Apple hasn’t been having its best week ever. There are iPhone 6 Plus users griping about the device’s unwanted flexibility. And then there’s the iOS update that can turn your iPhone into an iPod Touch. Of course, any tech company can ship a gadget with undiscovered flaws or botch a software release, but when Apple flubs one, it goes nuclear.
We know, because we’ve seen this story before. Several times.
Remember how each of these issues had people swearing they’d never buy from Apple again?
• iPod batteries: In late 2003, filmmakers Casey and Van Neistat posted a video, “iPod’s Dirty Secret,” complaining that they couldn’t get Apple to replace an iPod battery that had died after only 18 months. Apple soon launched a $99 option under which you’d get your iPod’s dead battery replaced by having Apple send you a replacement iPod. Which nobody I knew opted for, since the iPod’s rapid evolution made rocking out with a 2-year-old model so unpalatable.
• iPhone price drop: Only two months after the original iPhone went on sale in 2007 at the briefly-seen-as-crazy price of $599, Apple cut the price to $399. Early adopters were unamused; after a brief outcry, the company mollified them with $100 of store credit and then went on to sell more than half a billion additional iPhones. What did you expect? That the aggrieved users would buy BlackBerry devices in protest?
• MobileMe meltdown: When Apple turned the free Mac.com service (formerly iTools) into the $99 MobileMe in 2008, it forgot that a paid cloud service should be more reliable than a free one, not less. But MobileMe’s sync feature was a disaster, stripping out parts of contacts and events or not displaying them at all. After years of users flocking to Google’s free and reliable services, Apple gave up on charging for MobileMe and turned it into iCloud. More about that in a minute.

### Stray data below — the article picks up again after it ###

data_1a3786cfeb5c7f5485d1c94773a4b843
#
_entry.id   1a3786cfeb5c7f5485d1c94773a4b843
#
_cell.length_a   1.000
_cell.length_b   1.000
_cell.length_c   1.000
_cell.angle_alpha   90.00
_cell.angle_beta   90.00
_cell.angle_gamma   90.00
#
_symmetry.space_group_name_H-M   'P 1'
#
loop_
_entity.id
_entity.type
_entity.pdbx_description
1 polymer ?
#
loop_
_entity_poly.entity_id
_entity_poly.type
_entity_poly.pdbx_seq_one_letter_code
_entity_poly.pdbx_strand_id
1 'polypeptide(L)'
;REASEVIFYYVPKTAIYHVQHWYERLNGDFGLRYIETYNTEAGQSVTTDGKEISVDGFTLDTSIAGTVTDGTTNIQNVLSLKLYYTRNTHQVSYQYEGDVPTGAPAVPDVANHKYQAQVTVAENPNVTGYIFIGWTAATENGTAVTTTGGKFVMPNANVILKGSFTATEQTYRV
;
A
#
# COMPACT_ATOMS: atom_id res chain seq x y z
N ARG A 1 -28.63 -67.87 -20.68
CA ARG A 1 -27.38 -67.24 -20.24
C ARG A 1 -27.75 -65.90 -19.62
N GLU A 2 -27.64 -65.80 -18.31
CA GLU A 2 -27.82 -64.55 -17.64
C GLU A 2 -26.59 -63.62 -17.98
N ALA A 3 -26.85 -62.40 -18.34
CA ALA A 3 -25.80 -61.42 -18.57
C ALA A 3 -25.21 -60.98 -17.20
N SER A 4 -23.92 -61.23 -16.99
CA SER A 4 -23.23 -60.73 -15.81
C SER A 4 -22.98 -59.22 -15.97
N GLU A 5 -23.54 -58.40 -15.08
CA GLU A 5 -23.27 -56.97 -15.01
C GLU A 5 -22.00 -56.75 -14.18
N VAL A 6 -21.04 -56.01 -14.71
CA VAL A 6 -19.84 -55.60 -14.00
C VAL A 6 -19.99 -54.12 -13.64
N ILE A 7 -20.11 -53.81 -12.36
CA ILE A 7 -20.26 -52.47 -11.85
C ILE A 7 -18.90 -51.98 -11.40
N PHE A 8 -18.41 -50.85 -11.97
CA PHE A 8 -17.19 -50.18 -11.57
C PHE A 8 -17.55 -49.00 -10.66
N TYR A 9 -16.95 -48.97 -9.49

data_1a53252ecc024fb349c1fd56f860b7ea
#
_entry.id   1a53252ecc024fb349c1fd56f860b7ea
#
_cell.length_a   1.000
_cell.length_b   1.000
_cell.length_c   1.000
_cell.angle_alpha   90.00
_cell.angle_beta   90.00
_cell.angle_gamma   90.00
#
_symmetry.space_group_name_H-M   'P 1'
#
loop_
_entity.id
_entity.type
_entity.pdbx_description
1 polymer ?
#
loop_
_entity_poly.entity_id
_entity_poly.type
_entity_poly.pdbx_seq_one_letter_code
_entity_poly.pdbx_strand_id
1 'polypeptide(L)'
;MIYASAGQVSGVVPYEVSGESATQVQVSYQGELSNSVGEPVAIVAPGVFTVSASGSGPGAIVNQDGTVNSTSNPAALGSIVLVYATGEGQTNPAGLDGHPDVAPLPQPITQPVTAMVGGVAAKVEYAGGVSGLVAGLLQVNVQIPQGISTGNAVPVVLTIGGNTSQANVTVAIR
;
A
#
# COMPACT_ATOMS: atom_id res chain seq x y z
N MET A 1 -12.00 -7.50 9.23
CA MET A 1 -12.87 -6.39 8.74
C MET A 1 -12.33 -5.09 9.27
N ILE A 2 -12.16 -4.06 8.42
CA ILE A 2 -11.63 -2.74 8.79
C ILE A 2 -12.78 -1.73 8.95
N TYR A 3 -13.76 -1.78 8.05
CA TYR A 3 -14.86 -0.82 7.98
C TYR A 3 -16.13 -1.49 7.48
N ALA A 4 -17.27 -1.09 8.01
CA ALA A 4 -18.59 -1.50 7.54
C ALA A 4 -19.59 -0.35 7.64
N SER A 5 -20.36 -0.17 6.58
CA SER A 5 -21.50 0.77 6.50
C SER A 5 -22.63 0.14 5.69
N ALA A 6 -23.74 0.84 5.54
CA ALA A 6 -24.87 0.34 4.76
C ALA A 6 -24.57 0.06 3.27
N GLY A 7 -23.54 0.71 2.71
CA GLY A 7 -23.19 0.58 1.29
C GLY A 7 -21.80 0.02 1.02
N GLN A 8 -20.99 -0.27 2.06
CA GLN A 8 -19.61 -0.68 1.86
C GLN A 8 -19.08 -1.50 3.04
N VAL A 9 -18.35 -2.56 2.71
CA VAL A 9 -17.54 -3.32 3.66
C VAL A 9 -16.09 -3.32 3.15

• Antennagate: Days after the iPhone 4’s debut in 2010, users began complaining that left-handed use of the phone could result in its signal dropping to zero. After weeks of an intensifying media freakout, Apple said it would provide free “bumper” cases and let iPhone buyers return the devices for full credit within 30 days of purchase. And those who didn’t spent the next two years unable to make phone calls … wait, that didn’t happen.
• Outsourced manufacturing: After years of stories about dangerous conditions in the Chinese factories that build Apple’s gadgets and only incremental improvements to Apple’s oversight of them, in January 2012 This American Life put a spotlight on the Apple contract-manufacturer Foxconn. The resulting outcry quickly led to Apple agreeing to independent audits of its outsourced factories. (TAL then retracted the entire episode after learning that playwright Mike Daisey had lied about some of his reports from China.) By the end of the year, The New York Times found that Apple had made genuine progress.
• Apple Maps: A second attempt by Apple to challenge Google’s supremacy in Web services ran off the road when its homegrown mapping application launched in 2012 with laughably inaccurate directions — for instance, it suggested I get to Dulles International Airport by hiking across multiple runways and taxiways. CEO Tim Cook apologized and suggested to users that they consider third-party apps, Google soon shipped an iOS version of its Maps app that remains better than Apple’s — and Apple went on to sell its 500 millionth iPhone this spring.
• iCloud hack: Apple’s sometimes-apathetic approach to online security led to some celebrities having their iCloud accounts hacked through fairly basic social engineering, and then having nude selfies taken from their iCloud backups and posted online. Apple has since made belated upgrades to iCloud’s security; people have continued to take pictures with their iPhones; and the sale of the 600 millionth iPhone gets a little closer every day.
Meanwhile, Apple has continued to play elaborate financial games to minimize its tax burden (in 2011 alone, these tactics cut an estimated $2.4 billion from this massively profitable company’s tax), and nobody seems too outraged. That may be because tax avoidance isn’t something that hits a customer as directly as, say, an inoperative iPhone. But it may also be because, in this particular case, Apple’s transgression is hardly unique.